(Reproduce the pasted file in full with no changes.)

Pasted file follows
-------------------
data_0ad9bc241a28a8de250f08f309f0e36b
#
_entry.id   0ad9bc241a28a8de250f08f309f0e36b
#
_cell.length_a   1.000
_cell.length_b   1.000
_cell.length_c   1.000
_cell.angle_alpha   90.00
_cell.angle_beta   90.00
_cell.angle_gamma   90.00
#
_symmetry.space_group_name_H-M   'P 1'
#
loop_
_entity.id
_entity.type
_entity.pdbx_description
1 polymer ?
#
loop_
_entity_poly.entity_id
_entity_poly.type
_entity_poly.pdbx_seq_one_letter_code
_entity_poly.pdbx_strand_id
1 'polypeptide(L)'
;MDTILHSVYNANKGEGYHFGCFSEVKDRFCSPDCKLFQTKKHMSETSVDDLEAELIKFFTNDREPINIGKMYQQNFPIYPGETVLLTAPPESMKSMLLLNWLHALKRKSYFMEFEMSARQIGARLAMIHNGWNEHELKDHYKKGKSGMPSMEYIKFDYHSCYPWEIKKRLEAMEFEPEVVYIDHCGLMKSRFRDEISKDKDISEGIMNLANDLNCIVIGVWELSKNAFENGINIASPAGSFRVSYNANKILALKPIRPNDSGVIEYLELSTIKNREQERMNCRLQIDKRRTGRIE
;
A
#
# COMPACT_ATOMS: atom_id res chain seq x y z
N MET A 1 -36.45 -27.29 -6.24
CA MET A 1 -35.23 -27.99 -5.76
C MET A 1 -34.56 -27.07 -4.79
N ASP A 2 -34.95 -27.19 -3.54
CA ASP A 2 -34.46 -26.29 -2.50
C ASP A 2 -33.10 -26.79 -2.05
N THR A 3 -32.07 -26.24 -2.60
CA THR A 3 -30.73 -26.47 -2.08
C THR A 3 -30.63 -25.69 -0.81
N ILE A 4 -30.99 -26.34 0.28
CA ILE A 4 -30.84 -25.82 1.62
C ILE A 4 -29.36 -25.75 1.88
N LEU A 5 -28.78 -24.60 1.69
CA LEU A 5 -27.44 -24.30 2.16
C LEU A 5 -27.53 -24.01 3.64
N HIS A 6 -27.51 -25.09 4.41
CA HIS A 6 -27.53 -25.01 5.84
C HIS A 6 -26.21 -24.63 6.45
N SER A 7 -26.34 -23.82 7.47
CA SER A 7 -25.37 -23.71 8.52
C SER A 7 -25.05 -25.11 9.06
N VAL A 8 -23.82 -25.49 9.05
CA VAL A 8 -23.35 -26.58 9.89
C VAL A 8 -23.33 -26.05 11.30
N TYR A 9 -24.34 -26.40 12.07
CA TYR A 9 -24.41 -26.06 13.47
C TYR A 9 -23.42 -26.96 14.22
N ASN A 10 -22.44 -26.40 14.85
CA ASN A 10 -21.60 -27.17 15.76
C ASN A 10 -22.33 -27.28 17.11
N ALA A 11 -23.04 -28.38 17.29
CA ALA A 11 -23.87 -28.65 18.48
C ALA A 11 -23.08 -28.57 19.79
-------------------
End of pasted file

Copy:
data_0ad9bc241a28a8de250f08f309f0e36b
#
_entry.id   0ad9bc241a28a8de250f08f309f0e36b
#
_cell.length_a   1.000
_cell.length_b   1.000
_cell.length_c   1.000
_cell.angle_alpha   90.00
_cell.angle_beta   90.00
_cell.angle_gamma   90.00
#
_symmetry.space_group_name_H-M   'P 1'
#
loop_
_entity.id
_entity.type
_entity.pdbx_description
1 polymer ?
#
loop_
_entity_poly.entity_id
_entity_poly.type
_entity_poly.pdbx_seq_one_letter_code
_entity_poly.pdbx_strand_id
1 'polypeptide(L)'
;MDTILHSVYNANKGEGYHFGCFSEVKDRFCSPDCKLFQTKKHMSETSVDDLEAELIKFFTNDREPINIGKMYQQNFPIYPGETVLLTAPPESMKSMLLLNWLHALKRKSYFMEFEMSARQIGARLAMIHNGWNEHELKDHYKKGKSGMPSMEYIKFDYHSCYPWEIKKRLEAMEFEPEVVYIDHCGLMKSRFRDEISKDKDISEGIMNLANDLNCIVIGVWELSKNAFENGINIASPAGSFRVSYNANKILALKPIRPNDSGVIEYLELSTIKNREQERMNCRLQIDKRRTGRIE
;
A
#
# COMPACT_ATOMS: atom_id res chain seq x y z
N MET A 1 -36.45 -27.29 -6.24
CA MET A 1 -35.23 -27.99 -5.76
C MET A 1 -34.56 -27.07 -4.79
N ASP A 2 -34.95 -27.19 -3.54
CA ASP A 2 -34.46 -26.29 -2.50
C ASP A 2 -33.10 -26.79 -2.05
N THR A 3 -32.07 -26.24 -2.60
CA THR A 3 -30.73 -26.47 -2.08
C THR A 3 -30.63 -25.69 -0.81
N ILE A 4 -30.99 -26.34 0.28
CA ILE A 4 -30.84 -25.82 1.62
C ILE A 4 -29.36 -25.75 1.88
N LEU A 5 -28.78 -24.60 1.69
CA LEU A 5 -27.44 -24.30 2.16
C LEU A 5 -27.53 -24.01 3.64
N HIS A 6 -27.51 -25.09 4.41
CA HIS A 6 -27.53 -25.01 5.84
C HIS A 6 -26.21 -24.63 6.45
N SER A 7 -26.34 -23.82 7.47
CA SER A 7 -25.37 -23.71 8.52
C SER A 7 -25.05 -25.11 9.06
N VAL A 8 -23.82 -25.49 9.05
CA VAL A 8 -23.35 -26.58 9.89
C VAL A 8 -23.33 -26.05 11.30
N TYR A 9 -24.34 -26.40 12.07
CA TYR A 9 -24.41 -26.06 13.47
C TYR A 9 -23.42 -26.96 14.22
N ASN A 10 -22.44 -26.40 14.85
CA ASN A 10 -21.60 -27.17 15.76
C ASN A 10 -22.33 -27.28 17.11
N ALA A 11 -23.04 -28.38 17.29
CA ALA A 11 -23.87 -28.65 18.48
C ALA A 11 -23.08 -28.57 19.79